1. The Republican Party has become nothing but a bunch of spoiled little brats that will go crying home to mommy because the Democratic Party wasn’t nice to them. I have only three years of college (no degree) but I seem to have a better understanding about the debt ceiling and the damage that will be done to this country if it isn’t raised soon than any of these ridiculous Republicans. By holding the debt ceiling hostage to spending cuts, the Republicans are now authentic traitors to this country.

  2. Dear Joe Nocera,
    Would you start a serious debate with the economic terrorists who held your family hostage at the point where they tell you that no matter what you offer, the starting point is the your Grandparents are fuckng goners?

    We lose Rich and Herbert in the NY Times, and get back Nocera and Bruni?
    Great trade. IMBECILES!
    It’s as if Arty (Dumb as an Ox) Sulzberger has been the owner of the NY Mets for the past few years as they’ve declined steeply, and Bill Keller’s been his GM and Manager.
    The Mets have sucked, and now the NY Times seems determined to out-suck them!
    If that’s your goal, then Nocera and Bruni are a great start. boys!

    How long before you ask Kristol back, and invite Malkin, Erickson, Coulter, O’Reilly, and Krauthammer aboard?

    A hypothetical conversation at today’s NY Times:

    Arty “Dumb as an Ochs” Sulzberger: “Gee Bill, how come no one’s buying our paper anymore?”

    Bill “Should Be Kept Locked-up Until the End of Time in a Concrete” Kellar: “We’re too Liberal. We need to reach out to the right-center since we’re a center-right nation.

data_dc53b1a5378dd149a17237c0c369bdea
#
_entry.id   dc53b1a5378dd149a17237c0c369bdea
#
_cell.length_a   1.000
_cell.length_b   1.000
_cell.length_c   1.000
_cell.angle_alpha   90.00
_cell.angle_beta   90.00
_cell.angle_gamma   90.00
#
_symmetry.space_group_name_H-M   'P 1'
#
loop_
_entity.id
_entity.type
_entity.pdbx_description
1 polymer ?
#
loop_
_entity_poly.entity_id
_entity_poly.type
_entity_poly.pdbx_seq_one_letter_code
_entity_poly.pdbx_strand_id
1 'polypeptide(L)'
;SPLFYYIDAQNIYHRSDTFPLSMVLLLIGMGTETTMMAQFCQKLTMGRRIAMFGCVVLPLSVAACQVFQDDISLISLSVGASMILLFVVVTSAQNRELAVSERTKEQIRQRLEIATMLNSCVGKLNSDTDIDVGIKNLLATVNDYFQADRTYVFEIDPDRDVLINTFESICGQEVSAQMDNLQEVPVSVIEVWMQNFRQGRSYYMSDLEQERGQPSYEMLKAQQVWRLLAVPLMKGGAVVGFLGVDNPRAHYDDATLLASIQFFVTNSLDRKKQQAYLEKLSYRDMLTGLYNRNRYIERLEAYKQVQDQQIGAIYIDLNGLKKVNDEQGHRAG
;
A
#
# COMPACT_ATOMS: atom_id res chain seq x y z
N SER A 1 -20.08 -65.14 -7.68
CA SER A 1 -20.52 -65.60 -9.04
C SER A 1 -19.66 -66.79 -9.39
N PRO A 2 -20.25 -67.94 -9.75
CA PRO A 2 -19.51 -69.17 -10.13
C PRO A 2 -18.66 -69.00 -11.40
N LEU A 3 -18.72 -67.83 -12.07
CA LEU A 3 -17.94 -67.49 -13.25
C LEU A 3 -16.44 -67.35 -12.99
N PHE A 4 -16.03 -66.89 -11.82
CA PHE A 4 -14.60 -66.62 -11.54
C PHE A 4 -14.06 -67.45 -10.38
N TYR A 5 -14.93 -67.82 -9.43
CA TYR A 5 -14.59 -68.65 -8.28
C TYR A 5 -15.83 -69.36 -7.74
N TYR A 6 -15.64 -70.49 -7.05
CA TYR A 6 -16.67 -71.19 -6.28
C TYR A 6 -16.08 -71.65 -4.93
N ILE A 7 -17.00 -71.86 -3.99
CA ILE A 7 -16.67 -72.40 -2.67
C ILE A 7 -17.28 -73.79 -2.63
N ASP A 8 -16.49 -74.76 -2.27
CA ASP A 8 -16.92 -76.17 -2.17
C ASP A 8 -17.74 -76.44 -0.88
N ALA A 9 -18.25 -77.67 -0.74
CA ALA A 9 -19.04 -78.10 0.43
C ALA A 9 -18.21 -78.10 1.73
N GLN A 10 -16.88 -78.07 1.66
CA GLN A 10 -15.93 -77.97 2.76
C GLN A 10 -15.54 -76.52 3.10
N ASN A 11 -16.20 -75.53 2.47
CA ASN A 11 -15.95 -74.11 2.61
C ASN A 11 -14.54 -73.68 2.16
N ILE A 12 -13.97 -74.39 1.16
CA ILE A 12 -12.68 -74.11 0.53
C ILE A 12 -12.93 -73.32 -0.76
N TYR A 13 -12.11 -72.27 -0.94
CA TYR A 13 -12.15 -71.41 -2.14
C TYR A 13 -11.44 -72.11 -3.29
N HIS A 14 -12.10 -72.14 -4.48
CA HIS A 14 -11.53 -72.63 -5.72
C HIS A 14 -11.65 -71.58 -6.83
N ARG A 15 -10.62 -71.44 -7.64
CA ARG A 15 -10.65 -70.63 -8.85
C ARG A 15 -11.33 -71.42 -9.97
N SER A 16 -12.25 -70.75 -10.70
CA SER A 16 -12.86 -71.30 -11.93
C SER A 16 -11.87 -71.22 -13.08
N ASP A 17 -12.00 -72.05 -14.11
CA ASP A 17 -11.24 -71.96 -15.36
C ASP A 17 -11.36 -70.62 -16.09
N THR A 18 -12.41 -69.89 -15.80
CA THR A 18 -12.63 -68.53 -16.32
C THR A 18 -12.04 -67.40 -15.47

I hear Glenn Beck’s free soon. Maybe we should call him and see if he can replace Krugman? What’s that asshole know about economics anyway? Fire him Arty.”

    Arty: “Gee, Bill, you’re SOOOOOOo smart! OK, but remember, Kelly, it up to, so, Krugmans out!!!”


  3. In jokes and movies, robbers ask, “your money or your life?” Baggers, Repubs and Randoids want BOTH.

    Time to order that “Rosetta Stone”.

  4. the starting point is the your Grandparents are fuckng goners?

    Ah, spoken like a true New Yorker! The grammar might be a little imperfect, but the message is direct and to the point.

  5. I read on another forum last week (sorry, I forget where) that the GOP professionals, not Teabaggers, are disparate for any Medicare agreement or compromise that they can hang the label ‘bipartisan’ on. The House and Senate have hitched their wagons to the Ryan plan. Now they have to create the plausible argument that democrats agree with defunding medicare. Regardless of the potential consequences to the US economy, we can’t give them that political cover.

    This isn’t about scoring political points in advance of the 2012 elections. Radical conservatism came to power in the House with vague platitudes. Mostly they have played around with issues to please the wingnuts at home which can’t pass the Senate, and would never be signed by Obama. The Ryan plan moved the discussion to concrete specifics which moderate voters can understand. Privatize Medicare & lower taxes for the top 1%.

    The political professionals in the GOP are desparate to legitimize the Ryan plan by finding bipartisan ‘agreement in principle’. Heres what Obama needs to say. Funding care for seniors has to be unequivocal. That puts tax increases back ON the table. Privatizing Medicare and/or Social Security we absolutely reject. Serious factual objective discussions about what is driving the growth in the cost of medical care, compared to other countries, IS where answers must be found.

    McConell should be given the chance to make a specific proposal on Medicare which would be the basis for negotiations. This was his idea, so he can make the opening bid. But on anything as critical as Medicare, the voters are entitled to know who stand for what. So let’s televise the negotiations. No closed doors. Seniors are dying to know what you have in mind, Mitch.

  6. Swami,
    Yaright, but id wan’t da gramma about ya Gramma and Grampa – it was da spellin’.